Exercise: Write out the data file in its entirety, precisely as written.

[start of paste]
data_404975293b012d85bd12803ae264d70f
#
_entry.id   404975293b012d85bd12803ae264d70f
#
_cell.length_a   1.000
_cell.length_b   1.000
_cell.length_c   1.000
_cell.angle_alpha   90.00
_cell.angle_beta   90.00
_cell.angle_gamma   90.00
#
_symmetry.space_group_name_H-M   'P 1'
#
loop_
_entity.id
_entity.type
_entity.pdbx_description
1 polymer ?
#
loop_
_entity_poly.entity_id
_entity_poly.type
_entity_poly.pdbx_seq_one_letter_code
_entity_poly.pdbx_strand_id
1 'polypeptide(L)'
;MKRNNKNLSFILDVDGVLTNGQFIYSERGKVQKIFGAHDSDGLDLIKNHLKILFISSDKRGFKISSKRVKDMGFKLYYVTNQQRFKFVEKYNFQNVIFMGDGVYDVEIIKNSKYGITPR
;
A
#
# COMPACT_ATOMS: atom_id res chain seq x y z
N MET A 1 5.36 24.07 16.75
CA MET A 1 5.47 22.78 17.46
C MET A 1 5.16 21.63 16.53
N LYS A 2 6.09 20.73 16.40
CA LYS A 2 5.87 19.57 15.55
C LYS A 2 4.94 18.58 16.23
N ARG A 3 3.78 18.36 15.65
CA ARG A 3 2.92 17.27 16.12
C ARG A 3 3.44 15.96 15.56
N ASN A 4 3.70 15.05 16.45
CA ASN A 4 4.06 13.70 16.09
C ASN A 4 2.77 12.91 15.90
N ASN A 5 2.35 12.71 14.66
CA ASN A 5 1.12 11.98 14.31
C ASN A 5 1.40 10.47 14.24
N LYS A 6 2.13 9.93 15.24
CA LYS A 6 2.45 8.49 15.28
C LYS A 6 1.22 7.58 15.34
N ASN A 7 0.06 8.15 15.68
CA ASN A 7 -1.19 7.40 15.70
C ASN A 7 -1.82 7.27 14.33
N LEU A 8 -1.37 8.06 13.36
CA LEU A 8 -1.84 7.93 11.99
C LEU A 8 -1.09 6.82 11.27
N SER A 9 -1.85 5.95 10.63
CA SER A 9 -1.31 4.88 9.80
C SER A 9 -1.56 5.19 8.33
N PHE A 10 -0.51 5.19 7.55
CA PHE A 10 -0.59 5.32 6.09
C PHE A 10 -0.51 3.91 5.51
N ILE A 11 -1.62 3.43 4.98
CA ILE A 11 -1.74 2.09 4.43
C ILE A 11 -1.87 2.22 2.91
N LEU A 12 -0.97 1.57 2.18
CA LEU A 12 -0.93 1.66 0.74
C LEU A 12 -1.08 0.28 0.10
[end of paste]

data_404975293b012d85bd12803ae264d70f
#
_entry.id   404975293b012d85bd12803ae264d70f
#
_cell.length_a   1.000
_cell.length_b   1.000
_cell.length_c   1.000
_cell.angle_alpha   90.00
_cell.angle_beta   90.00
_cell.angle_gamma   90.00
#
_symmetry.space_group_name_H-M   'P 1'
#
loop_
_entity.id
_entity.type
_entity.pdbx_description
1 polymer ?
#
loop_
_entity_poly.entity_id
_entity_poly.type
_entity_poly.pdbx_seq_one_letter_code
_entity_poly.pdbx_strand_id
1 'polypeptide(L)'
;MKRNNKNLSFILDVDGVLTNGQFIYSERGKVQKIFGAHDSDGLDLIKNHLKILFISSDKRGFKISSKRVKDMGFKLYYVTNQQRFKFVEKYNFQNVIFMGDGVYDVEIIKNSKYGITPR
;
A
#
# COMPACT_ATOMS: atom_id res chain seq x y z
N MET A 1 5.36 24.07 16.75
CA MET A 1 5.47 22.78 17.46
C MET A 1 5.16 21.63 16.53
N LYS A 2 6.09 20.73 16.40
CA LYS A 2 5.87 19.57 15.55
C LYS A 2 4.94 18.58 16.23
N ARG A 3 3.78 18.36 15.65
CA ARG A 3 2.92 17.27 16.12
C ARG A 3 3.44 15.96 15.56
N ASN A 4 3.70 15.05 16.45
CA ASN A 4 4.06 13.70 16.09
C ASN A 4 2.77 12.91 15.90
N ASN A 5 2.35 12.71 14.66
CA ASN A 5 1.12 11.98 14.31
C ASN A 5 1.40 10.47 14.24
N LYS A 6 2.13 9.93 15.24
CA LYS A 6 2.45 8.49 15.28
C LYS A 6 1.22 7.58 15.34
N ASN A 7 0.06 8.15 15.68
CA ASN A 7 -1.19 7.40 15.70
C ASN A 7 -1.82 7.27 14.33
N LEU A 8 -1.37 8.06 13.36
CA LEU A 8 -1.84 7.93 11.99
C LEU A 8 -1.09 6.82 11.27
N SER A 9 -1.85 5.95 10.63
CA SER A 9 -1.31 4.88 9.80
C SER A 9 -1.56 5.19 8.33
N PHE A 10 -0.51 5.19 7.55
CA PHE A 10 -0.59 5.32 6.09
C PHE A 10 -0.51 3.91 5.51
N ILE A 11 -1.62 3.43 4.98
CA ILE A 11 -1.74 2.09 4.43
C ILE A 11 -1.87 2.22 2.91
N LEU A 12 -0.97 1.57 2.18
CA LEU A 12 -0.93 1.66 0.74
C LEU A 12 -1.08 0.28 0.10